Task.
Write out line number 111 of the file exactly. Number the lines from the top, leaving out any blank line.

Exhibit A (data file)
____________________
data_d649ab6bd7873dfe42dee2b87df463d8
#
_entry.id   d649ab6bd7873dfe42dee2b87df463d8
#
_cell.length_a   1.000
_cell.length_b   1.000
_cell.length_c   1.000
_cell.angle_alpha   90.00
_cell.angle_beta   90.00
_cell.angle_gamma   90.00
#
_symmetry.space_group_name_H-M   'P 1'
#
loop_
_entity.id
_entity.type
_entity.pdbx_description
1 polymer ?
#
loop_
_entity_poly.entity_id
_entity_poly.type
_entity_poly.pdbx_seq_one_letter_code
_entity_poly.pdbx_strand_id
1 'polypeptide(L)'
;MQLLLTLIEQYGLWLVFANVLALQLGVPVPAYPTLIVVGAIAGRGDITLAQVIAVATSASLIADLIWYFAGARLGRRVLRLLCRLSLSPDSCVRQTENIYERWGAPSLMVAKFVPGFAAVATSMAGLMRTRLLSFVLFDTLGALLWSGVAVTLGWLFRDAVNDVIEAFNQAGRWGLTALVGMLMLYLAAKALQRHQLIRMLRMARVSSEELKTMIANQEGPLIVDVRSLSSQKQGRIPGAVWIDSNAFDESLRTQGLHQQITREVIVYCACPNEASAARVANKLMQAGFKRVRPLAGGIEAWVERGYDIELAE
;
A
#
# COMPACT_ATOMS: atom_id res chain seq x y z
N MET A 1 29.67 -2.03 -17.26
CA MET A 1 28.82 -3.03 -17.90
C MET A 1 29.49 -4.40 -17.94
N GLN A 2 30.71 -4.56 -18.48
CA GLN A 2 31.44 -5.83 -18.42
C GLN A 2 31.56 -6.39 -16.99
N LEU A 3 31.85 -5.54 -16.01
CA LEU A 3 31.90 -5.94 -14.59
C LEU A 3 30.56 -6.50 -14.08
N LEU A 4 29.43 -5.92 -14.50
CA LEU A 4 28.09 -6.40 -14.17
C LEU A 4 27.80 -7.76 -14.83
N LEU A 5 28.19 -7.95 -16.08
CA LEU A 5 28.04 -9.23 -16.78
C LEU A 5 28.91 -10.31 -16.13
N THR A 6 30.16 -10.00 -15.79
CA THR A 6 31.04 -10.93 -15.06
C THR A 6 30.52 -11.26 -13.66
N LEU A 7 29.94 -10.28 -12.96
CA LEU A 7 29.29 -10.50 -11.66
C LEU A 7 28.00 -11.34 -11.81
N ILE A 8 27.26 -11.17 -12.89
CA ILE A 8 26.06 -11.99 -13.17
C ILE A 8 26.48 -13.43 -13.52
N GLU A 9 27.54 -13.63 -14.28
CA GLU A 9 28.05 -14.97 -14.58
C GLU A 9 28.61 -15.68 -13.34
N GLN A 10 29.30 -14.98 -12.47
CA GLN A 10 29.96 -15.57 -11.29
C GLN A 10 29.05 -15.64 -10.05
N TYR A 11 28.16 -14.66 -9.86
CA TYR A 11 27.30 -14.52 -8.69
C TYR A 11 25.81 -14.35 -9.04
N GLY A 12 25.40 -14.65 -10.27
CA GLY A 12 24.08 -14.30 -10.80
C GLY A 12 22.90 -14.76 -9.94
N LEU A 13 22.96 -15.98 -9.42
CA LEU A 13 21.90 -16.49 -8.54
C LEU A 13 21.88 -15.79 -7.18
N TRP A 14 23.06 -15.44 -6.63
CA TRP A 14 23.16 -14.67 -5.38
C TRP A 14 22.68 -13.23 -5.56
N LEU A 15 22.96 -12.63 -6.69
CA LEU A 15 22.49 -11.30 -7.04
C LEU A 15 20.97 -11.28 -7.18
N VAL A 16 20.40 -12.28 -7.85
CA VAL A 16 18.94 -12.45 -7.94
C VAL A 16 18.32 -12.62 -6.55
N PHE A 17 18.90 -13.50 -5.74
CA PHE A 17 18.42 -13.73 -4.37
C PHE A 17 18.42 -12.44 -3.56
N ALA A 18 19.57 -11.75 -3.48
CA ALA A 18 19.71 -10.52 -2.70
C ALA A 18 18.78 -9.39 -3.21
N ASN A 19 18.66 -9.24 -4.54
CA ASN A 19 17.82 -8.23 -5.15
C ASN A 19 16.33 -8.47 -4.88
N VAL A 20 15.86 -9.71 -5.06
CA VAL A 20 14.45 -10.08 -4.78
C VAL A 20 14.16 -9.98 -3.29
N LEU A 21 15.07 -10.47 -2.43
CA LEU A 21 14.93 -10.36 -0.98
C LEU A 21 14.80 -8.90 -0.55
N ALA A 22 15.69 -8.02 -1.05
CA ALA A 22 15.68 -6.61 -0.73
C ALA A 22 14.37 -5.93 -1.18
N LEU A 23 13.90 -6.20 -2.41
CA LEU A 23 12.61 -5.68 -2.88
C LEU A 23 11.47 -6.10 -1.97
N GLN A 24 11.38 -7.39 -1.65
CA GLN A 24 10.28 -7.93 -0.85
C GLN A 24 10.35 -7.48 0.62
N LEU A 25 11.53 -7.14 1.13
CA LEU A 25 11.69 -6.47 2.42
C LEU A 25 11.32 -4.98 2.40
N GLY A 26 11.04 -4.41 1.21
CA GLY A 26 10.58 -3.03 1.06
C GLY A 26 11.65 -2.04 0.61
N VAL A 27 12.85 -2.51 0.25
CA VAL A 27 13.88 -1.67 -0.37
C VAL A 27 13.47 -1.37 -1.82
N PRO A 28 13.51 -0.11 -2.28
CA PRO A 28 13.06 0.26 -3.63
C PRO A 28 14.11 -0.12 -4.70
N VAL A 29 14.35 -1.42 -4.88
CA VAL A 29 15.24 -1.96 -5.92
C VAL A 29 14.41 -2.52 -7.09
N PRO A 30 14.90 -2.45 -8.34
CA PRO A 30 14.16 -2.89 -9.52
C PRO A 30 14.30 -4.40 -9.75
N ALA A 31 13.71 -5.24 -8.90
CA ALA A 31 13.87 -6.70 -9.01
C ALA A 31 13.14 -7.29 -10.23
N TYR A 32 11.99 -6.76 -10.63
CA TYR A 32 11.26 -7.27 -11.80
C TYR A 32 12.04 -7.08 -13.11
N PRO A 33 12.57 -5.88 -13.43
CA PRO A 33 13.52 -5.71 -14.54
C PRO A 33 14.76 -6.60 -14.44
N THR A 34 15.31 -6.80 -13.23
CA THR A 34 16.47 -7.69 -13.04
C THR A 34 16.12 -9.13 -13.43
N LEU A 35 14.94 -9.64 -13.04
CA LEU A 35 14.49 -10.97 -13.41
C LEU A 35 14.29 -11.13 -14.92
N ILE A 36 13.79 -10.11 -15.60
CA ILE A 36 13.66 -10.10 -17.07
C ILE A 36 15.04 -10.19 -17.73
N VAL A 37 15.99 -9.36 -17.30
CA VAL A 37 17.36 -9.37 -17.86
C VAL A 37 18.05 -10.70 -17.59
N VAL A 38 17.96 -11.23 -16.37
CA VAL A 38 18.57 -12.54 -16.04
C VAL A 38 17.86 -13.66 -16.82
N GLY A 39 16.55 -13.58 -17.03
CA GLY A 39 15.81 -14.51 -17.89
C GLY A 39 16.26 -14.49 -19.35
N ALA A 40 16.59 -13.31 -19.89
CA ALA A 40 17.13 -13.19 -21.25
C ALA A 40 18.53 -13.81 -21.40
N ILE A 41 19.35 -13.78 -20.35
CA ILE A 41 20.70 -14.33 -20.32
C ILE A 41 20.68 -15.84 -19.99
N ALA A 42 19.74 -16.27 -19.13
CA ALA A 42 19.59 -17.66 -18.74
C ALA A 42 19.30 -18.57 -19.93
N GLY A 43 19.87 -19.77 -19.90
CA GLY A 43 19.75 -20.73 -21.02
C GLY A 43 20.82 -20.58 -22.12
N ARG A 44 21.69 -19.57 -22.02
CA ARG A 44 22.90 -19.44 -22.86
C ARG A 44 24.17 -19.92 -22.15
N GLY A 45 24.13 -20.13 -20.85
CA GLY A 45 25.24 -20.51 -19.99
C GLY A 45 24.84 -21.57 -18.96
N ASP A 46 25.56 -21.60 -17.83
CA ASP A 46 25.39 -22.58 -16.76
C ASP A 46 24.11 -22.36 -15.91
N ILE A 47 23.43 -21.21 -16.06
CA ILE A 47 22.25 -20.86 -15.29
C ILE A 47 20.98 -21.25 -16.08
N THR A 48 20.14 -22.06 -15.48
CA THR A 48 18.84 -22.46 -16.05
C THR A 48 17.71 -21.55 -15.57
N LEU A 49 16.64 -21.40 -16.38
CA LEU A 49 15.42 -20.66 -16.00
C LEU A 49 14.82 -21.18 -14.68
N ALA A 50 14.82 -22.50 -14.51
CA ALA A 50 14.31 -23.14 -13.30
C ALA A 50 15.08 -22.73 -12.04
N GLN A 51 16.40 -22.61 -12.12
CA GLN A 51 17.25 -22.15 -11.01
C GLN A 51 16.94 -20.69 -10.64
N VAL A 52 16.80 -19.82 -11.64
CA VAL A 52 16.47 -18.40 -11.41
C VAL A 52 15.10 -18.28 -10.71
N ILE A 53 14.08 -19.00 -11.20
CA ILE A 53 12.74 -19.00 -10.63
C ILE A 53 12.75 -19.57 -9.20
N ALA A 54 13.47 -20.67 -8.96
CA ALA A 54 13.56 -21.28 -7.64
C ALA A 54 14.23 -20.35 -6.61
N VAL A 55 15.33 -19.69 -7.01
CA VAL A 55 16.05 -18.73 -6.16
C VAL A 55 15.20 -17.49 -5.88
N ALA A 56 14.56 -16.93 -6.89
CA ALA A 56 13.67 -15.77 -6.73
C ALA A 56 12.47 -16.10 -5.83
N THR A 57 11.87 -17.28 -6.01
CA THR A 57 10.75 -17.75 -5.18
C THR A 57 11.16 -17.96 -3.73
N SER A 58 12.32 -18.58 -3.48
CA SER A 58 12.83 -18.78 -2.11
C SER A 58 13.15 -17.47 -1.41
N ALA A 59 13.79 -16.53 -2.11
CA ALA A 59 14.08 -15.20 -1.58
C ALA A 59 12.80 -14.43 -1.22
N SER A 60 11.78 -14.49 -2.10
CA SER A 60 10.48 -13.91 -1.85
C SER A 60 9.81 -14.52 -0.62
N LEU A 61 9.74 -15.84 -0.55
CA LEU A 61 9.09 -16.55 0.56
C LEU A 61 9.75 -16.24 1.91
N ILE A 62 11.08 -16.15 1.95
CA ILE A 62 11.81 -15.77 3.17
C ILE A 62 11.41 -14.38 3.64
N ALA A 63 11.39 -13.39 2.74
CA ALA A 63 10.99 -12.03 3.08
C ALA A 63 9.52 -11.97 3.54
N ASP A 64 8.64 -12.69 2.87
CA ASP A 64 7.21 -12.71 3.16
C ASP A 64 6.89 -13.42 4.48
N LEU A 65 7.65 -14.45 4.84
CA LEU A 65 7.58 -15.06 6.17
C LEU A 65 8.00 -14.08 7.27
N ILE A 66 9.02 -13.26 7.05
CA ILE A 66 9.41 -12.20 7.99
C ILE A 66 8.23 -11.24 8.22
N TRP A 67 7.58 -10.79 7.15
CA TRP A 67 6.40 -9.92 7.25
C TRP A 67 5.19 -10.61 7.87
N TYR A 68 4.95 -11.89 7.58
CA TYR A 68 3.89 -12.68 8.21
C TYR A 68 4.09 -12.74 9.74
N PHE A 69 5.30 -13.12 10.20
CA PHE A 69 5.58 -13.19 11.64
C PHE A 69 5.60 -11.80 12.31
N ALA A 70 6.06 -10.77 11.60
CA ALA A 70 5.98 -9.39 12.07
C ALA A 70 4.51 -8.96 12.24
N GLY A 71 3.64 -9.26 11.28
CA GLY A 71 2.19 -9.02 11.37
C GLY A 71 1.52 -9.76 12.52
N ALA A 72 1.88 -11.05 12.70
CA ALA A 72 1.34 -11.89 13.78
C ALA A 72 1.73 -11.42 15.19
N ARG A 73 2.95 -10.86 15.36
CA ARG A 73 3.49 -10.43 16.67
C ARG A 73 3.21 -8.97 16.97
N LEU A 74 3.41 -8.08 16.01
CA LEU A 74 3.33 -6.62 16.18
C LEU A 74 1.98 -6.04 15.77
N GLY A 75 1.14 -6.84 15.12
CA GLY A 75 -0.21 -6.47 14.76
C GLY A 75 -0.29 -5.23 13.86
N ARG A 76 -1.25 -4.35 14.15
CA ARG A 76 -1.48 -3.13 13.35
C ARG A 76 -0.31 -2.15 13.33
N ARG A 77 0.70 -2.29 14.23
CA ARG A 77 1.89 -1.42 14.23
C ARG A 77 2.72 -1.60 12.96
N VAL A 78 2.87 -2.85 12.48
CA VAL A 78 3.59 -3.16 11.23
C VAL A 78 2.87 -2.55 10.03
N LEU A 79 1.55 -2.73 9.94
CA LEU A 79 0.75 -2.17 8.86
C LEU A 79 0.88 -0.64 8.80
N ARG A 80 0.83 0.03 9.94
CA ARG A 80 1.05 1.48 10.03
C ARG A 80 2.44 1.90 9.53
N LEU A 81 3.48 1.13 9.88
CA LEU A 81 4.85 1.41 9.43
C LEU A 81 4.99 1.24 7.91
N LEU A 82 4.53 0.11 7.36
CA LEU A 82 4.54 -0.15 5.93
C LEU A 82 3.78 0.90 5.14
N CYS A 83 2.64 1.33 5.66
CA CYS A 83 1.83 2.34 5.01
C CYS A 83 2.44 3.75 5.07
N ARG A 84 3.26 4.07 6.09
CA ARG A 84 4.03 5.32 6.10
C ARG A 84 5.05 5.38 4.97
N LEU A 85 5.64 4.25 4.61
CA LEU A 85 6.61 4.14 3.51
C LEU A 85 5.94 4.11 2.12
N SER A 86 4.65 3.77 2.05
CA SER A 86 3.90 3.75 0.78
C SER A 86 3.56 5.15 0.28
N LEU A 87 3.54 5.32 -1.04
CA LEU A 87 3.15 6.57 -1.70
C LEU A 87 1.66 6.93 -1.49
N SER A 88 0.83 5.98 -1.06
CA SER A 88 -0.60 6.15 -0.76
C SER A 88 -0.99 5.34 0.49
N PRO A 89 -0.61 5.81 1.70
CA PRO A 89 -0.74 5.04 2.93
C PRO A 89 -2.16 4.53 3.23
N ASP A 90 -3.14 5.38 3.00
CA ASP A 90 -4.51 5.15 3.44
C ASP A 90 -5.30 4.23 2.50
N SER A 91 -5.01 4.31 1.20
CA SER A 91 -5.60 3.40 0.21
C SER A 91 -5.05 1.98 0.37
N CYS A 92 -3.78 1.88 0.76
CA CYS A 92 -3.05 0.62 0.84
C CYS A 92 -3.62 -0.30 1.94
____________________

C VAL A 27 13.47 -1.37 -1.82